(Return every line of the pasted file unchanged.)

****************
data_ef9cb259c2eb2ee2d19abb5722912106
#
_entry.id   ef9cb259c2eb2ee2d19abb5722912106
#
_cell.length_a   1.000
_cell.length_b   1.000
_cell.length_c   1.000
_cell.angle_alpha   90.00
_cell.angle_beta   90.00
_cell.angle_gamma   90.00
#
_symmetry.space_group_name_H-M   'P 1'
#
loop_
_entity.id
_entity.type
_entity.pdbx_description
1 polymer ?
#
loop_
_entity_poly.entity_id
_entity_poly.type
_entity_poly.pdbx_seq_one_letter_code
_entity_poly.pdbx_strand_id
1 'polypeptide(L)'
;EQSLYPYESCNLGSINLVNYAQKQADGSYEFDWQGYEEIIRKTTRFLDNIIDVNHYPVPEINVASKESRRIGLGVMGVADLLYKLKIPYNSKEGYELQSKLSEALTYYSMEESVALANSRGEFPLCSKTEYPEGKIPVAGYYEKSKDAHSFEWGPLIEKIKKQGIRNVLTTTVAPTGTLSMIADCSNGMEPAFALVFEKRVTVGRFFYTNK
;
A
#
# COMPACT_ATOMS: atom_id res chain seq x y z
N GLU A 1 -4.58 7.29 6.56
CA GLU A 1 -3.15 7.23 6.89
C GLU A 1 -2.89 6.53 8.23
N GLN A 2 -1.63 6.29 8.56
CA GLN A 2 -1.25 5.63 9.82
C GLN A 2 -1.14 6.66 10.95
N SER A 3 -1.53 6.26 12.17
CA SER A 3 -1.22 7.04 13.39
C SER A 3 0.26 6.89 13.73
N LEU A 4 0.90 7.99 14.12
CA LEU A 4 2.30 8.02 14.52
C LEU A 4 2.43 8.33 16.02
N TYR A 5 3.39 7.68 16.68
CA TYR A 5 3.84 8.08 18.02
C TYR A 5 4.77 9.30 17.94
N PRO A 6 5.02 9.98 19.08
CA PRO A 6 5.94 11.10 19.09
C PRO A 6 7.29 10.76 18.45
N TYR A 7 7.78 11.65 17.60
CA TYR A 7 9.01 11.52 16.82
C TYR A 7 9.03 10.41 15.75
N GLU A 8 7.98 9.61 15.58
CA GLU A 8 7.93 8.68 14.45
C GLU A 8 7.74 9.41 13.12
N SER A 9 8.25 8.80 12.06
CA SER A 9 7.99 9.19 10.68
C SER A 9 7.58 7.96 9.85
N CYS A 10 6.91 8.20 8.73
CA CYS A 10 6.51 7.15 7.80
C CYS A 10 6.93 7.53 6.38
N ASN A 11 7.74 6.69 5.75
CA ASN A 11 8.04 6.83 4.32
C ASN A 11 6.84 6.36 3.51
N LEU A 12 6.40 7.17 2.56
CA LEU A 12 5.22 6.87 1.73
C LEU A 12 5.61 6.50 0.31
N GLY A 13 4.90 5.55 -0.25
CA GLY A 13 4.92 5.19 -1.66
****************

data_ef9cb259c2eb2ee2d19abb5722912106
#
_entry.id   ef9cb259c2eb2ee2d19abb5722912106
#
_cell.length_a   1.000
_cell.length_b   1.000
_cell.length_c   1.000
_cell.angle_alpha   90.00
_cell.angle_beta   90.00
_cell.angle_gamma   90.00
#
_symmetry.space_group_name_H-M   'P 1'
#
loop_
_entity.id
_entity.type
_entity.pdbx_description
1 polymer ?
#
loop_
_entity_poly.entity_id
_entity_poly.type
_entity_poly.pdbx_seq_one_letter_code
_entity_poly.pdbx_strand_id
1 'polypeptide(L)'
;EQSLYPYESCNLGSINLVNYAQKQADGSYEFDWQGYEEIIRKTTRFLDNIIDVNHYPVPEINVASKESRRIGLGVMGVADLLYKLKIPYNSKEGYELQSKLSEALTYYSMEESVALANSRGEFPLCSKTEYPEGKIPVAGYYEKSKDAHSFEWGPLIEKIKKQGIRNVLTTTVAPTGTLSMIADCSNGMEPAFALVFEKRVTVGRFFYTNK
;
A
#
# COMPACT_ATOMS: atom_id res chain seq x y z
N GLU A 1 -4.58 7.29 6.56
CA GLU A 1 -3.15 7.23 6.89
C GLU A 1 -2.89 6.53 8.23
N GLN A 2 -1.63 6.29 8.56
CA GLN A 2 -1.25 5.63 9.82
C GLN A 2 -1.14 6.66 10.95
N SER A 3 -1.53 6.26 12.17
CA SER A 3 -1.22 7.04 13.39
C SER A 3 0.26 6.89 13.73
N LEU A 4 0.90 7.99 14.12
CA LEU A 4 2.30 8.02 14.52
C LEU A 4 2.43 8.33 16.02
N TYR A 5 3.39 7.68 16.68
CA TYR A 5 3.84 8.08 18.02
C TYR A 5 4.77 9.30 17.94
N PRO A 6 5.02 9.98 19.08
CA PRO A 6 5.94 11.10 19.09
C PRO A 6 7.29 10.76 18.45
N TYR A 7 7.78 11.65 17.60
CA TYR A 7 9.01 11.52 16.82
C TYR A 7 9.03 10.41 15.75
N GLU A 8 7.98 9.61 15.58
CA GLU A 8 7.93 8.68 14.45
C GLU A 8 7.74 9.41 13.12
N SER A 9 8.25 8.80 12.06
CA SER A 9 7.99 9.19 10.68
C SER A 9 7.58 7.96 9.85
N CYS A 10 6.91 8.20 8.73
CA CYS A 10 6.51 7.15 7.80
C CYS A 10 6.93 7.53 6.38
N ASN A 11 7.74 6.69 5.75
CA ASN A 11 8.04 6.83 4.32
C ASN A 11 6.84 6.36 3.51
N LEU A 12 6.40 7.17 2.56
CA LEU A 12 5.22 6.87 1.73
C LEU A 12 5.61 6.50 0.31
N GLY A 13 4.90 5.55 -0.25
CA GLY A 13 4.92 5.19 -1.66